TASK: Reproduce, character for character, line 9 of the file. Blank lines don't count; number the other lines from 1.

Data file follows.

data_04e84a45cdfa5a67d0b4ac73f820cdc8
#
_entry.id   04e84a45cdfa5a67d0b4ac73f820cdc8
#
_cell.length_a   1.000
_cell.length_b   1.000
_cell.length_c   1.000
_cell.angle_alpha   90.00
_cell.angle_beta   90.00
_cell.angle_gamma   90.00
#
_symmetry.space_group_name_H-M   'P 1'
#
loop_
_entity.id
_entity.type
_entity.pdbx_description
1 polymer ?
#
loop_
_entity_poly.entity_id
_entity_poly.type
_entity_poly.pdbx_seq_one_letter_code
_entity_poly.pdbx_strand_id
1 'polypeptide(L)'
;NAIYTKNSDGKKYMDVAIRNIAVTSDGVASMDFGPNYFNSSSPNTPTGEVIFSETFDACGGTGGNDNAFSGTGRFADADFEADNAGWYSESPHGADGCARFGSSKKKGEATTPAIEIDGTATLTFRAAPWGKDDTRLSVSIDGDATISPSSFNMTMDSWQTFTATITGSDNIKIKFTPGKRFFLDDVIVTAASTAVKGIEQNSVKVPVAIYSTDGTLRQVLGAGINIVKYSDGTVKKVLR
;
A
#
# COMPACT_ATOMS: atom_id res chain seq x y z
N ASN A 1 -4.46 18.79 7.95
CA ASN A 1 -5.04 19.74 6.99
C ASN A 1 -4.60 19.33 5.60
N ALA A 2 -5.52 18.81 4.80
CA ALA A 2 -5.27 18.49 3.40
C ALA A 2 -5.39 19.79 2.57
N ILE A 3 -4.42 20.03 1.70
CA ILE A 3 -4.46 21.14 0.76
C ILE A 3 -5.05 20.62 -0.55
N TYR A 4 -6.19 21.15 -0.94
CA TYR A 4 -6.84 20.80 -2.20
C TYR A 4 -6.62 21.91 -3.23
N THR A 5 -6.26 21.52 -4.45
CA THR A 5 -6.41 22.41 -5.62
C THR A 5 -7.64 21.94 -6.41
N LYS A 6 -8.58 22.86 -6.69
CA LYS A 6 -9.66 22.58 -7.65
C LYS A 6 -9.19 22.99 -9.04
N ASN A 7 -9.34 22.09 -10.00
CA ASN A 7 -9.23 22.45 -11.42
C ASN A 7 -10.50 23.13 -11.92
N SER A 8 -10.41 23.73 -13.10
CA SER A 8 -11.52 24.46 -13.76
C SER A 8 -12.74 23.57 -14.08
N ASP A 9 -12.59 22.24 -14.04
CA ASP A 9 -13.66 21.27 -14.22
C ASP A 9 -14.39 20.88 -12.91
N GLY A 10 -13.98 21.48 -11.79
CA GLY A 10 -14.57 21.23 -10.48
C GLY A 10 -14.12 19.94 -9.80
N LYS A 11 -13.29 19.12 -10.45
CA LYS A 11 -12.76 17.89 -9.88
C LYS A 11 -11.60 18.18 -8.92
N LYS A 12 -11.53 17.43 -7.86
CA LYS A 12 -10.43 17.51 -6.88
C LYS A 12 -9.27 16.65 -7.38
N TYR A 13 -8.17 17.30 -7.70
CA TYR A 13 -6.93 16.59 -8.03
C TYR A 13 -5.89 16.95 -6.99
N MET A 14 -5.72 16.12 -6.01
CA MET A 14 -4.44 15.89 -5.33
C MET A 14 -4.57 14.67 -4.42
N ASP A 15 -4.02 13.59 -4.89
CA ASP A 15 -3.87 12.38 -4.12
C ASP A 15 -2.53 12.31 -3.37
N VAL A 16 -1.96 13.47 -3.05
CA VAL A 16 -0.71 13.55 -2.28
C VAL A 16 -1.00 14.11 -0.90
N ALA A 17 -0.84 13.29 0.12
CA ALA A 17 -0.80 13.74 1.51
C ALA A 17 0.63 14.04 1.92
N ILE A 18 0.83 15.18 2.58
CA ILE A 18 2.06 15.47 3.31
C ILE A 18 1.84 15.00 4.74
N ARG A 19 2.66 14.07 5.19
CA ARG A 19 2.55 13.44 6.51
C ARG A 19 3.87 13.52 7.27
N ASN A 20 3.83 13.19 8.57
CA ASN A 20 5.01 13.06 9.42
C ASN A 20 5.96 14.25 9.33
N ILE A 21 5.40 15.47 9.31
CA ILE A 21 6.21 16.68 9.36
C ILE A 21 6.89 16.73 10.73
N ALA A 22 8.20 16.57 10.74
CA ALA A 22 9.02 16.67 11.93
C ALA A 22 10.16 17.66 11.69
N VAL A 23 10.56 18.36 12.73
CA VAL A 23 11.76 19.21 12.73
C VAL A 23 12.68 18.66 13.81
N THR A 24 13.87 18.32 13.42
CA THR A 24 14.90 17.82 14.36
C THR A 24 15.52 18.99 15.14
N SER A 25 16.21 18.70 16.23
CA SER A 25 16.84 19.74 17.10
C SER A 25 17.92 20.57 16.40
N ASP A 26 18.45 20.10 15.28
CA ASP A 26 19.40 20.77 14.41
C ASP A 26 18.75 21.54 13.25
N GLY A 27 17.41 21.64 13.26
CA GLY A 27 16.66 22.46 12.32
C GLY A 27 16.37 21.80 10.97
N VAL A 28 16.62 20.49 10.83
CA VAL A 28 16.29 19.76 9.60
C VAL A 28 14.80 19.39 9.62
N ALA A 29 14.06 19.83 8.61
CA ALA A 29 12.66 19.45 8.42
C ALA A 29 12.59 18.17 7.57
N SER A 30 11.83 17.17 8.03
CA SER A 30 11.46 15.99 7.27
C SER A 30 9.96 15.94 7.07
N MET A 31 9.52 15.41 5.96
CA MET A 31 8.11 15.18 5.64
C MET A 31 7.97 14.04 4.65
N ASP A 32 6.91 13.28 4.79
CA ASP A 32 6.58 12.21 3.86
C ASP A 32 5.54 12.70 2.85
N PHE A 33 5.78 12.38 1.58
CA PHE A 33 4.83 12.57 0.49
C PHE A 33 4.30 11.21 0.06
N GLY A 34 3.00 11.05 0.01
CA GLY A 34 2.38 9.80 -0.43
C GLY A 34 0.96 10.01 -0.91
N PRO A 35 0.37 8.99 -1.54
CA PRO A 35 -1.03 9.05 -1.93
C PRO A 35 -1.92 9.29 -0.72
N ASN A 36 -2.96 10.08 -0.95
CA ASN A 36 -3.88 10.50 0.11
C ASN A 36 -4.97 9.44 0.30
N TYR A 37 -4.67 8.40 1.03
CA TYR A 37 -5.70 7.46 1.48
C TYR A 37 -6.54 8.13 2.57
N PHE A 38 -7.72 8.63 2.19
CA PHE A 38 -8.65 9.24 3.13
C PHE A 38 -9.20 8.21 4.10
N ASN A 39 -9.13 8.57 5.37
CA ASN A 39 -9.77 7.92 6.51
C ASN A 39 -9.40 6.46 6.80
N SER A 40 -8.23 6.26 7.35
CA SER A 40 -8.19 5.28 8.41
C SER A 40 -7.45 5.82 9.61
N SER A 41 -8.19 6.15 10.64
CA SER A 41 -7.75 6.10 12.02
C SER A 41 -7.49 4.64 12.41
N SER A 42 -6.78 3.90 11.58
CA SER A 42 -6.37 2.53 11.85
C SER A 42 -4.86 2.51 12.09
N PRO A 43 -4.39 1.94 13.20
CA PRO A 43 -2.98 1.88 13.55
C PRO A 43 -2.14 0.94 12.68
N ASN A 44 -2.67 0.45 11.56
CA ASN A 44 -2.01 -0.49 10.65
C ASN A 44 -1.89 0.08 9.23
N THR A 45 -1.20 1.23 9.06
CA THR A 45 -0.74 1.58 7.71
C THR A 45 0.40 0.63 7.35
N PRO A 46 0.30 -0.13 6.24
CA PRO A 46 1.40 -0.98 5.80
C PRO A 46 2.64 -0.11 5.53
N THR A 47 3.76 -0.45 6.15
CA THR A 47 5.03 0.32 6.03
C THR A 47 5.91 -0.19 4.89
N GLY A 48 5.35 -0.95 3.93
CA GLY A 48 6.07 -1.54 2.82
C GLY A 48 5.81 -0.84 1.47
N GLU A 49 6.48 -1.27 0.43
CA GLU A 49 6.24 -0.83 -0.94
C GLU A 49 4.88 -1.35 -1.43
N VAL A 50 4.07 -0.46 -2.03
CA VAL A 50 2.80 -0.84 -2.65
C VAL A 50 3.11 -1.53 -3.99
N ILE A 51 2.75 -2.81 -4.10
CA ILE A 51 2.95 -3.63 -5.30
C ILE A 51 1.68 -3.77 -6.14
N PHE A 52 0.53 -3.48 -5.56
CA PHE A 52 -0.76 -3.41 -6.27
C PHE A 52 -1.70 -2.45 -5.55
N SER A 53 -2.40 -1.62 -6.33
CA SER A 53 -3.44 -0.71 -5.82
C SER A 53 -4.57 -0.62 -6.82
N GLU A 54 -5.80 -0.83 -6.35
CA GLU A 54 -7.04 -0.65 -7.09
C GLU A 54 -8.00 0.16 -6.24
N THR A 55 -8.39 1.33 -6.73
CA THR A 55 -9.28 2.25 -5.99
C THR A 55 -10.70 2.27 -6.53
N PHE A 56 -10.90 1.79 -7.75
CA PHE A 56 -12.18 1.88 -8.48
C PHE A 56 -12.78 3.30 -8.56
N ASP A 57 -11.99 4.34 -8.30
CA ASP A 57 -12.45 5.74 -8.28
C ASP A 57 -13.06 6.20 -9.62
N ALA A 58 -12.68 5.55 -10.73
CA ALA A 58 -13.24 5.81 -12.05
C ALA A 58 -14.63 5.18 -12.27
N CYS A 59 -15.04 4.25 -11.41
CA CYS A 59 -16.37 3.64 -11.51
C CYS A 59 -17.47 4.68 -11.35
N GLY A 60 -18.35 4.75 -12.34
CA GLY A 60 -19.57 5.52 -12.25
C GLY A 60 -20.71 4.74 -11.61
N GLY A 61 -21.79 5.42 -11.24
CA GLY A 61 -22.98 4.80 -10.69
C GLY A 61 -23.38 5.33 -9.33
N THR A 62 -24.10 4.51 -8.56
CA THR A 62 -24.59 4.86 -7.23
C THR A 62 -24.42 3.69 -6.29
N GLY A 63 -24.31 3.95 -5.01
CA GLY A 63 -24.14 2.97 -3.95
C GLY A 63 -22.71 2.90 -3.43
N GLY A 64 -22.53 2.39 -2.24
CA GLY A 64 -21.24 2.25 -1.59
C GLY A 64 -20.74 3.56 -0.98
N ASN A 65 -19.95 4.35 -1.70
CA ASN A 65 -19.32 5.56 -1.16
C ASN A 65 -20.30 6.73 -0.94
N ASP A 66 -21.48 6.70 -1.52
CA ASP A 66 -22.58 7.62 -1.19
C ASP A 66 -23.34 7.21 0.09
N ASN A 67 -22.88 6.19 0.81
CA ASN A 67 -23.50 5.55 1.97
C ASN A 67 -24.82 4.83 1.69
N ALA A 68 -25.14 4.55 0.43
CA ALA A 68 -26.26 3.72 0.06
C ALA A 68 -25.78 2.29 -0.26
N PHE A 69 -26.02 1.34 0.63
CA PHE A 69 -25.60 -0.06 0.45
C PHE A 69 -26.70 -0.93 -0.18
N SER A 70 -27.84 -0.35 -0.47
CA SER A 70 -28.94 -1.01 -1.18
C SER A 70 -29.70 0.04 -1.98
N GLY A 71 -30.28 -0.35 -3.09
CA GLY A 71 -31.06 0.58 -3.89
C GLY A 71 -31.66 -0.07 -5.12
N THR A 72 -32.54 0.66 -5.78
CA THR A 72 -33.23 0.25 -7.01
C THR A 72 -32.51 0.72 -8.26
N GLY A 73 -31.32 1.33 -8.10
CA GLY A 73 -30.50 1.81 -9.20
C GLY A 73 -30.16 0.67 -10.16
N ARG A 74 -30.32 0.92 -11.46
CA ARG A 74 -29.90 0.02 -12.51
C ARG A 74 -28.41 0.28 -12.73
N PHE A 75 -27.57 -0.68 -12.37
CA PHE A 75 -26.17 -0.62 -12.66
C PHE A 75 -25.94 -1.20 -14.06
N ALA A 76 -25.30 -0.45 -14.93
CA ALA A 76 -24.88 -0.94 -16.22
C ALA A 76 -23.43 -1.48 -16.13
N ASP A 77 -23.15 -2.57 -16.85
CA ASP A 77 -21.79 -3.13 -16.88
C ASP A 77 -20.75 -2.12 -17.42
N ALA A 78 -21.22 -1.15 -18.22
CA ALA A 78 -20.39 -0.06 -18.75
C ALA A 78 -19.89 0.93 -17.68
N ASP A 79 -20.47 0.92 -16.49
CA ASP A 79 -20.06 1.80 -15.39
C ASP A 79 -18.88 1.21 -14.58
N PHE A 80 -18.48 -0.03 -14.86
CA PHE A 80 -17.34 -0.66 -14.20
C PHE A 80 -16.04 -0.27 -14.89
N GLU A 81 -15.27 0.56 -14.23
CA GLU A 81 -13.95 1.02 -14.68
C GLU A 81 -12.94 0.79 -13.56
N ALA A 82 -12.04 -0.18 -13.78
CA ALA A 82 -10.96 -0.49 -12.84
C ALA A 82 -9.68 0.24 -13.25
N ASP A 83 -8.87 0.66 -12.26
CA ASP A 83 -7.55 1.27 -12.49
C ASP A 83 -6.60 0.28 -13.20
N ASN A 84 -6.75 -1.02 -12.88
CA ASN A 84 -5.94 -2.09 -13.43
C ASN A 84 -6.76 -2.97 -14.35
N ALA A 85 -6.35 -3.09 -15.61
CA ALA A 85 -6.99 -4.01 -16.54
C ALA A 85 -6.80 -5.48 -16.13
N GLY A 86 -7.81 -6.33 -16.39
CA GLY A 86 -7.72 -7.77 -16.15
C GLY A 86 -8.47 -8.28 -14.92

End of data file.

_cell.angle_beta   90.00